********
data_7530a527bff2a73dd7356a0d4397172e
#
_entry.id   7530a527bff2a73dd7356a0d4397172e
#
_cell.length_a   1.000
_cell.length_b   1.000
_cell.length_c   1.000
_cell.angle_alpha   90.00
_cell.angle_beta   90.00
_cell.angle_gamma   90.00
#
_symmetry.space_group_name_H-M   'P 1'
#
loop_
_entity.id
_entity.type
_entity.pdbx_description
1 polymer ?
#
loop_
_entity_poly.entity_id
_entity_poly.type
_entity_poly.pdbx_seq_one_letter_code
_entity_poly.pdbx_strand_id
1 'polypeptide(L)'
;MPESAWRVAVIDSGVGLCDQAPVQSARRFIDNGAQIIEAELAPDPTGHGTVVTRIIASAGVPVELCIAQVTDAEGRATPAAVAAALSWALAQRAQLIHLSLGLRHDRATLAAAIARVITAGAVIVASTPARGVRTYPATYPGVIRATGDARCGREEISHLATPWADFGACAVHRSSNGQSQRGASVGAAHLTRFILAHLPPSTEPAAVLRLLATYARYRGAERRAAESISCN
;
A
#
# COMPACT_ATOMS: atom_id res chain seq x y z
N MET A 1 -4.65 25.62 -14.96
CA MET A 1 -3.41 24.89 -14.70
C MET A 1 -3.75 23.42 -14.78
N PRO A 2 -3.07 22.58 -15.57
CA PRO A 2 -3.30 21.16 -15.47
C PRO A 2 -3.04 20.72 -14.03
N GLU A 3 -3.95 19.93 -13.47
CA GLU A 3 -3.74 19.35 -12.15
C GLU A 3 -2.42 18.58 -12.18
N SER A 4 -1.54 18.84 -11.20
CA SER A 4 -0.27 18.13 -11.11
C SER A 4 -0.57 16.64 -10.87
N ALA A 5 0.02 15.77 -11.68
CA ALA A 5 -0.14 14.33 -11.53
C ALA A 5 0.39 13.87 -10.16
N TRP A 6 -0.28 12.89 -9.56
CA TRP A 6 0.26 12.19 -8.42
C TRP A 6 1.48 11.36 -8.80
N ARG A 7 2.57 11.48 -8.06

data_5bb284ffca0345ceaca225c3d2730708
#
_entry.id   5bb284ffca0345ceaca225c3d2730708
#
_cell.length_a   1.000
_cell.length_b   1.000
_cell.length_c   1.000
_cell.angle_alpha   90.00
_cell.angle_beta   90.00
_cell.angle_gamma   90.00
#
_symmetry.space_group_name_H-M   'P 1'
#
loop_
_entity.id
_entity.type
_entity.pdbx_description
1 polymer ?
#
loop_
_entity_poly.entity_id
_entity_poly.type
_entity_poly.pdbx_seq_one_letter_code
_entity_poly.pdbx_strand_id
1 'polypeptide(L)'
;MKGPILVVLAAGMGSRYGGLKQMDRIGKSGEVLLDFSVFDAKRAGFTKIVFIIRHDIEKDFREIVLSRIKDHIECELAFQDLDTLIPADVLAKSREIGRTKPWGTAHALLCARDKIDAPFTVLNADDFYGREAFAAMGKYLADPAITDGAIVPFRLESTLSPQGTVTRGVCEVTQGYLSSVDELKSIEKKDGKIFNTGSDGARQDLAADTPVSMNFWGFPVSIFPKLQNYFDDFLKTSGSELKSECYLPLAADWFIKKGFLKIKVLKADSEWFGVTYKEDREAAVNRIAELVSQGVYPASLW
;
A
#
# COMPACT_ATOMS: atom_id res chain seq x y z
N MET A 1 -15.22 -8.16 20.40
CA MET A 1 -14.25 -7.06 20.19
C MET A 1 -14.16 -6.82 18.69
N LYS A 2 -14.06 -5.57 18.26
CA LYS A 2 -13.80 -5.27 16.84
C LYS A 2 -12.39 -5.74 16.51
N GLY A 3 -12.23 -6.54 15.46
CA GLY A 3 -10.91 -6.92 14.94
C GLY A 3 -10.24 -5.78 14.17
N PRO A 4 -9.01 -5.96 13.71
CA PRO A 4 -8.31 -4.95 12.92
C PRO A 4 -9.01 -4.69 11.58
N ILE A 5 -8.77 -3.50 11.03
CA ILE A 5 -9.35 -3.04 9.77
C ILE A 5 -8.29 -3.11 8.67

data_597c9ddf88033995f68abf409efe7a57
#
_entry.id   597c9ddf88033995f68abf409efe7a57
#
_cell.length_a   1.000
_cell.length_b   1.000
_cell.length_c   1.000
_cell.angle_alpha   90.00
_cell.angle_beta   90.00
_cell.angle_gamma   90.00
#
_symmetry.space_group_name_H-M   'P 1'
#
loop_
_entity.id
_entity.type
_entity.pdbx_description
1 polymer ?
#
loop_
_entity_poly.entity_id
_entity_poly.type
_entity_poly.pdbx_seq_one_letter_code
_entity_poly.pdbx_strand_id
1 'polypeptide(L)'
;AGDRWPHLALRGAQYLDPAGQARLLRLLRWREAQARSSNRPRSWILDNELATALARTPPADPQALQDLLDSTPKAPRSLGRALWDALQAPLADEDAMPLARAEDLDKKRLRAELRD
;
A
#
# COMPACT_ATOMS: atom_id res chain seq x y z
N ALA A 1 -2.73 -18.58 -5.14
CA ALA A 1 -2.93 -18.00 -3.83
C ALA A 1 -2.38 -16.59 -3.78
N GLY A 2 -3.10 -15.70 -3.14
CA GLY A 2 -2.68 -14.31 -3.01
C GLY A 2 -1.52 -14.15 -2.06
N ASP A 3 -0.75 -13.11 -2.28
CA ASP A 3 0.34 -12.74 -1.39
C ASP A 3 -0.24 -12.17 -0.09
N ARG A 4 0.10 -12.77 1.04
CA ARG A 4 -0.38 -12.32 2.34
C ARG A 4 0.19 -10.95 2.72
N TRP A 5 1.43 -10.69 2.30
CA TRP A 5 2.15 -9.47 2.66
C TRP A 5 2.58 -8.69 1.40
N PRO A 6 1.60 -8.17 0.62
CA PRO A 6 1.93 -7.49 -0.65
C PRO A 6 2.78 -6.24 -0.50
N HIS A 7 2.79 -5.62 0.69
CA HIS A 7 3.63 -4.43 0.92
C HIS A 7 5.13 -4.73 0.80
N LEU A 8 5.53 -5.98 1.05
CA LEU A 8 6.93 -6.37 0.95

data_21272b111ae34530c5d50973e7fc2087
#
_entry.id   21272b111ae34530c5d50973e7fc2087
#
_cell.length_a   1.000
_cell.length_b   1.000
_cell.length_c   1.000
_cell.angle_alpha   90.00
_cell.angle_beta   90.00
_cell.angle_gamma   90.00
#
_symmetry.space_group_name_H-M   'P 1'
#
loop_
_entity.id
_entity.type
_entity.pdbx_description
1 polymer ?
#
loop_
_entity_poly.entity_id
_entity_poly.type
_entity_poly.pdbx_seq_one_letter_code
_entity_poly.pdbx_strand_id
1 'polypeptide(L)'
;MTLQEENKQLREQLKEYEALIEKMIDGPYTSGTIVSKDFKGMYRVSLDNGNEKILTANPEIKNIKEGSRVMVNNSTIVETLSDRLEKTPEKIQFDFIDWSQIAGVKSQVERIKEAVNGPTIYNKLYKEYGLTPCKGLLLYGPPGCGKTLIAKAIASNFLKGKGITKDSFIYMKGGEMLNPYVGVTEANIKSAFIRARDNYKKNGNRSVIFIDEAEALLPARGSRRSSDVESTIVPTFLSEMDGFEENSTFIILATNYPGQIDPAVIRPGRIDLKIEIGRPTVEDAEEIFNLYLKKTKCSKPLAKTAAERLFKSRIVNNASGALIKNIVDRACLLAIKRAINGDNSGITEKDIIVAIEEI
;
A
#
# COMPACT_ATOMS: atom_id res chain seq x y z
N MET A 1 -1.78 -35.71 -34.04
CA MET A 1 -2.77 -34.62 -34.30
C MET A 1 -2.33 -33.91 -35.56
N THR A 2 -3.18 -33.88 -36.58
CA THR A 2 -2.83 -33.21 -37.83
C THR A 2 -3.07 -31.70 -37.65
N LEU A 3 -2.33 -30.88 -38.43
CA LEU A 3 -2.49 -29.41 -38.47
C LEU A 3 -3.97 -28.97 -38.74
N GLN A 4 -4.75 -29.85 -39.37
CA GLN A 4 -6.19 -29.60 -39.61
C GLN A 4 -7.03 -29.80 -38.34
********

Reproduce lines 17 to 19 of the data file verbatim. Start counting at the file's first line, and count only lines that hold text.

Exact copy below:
_entity.pdbx_description
1 polymer ?
#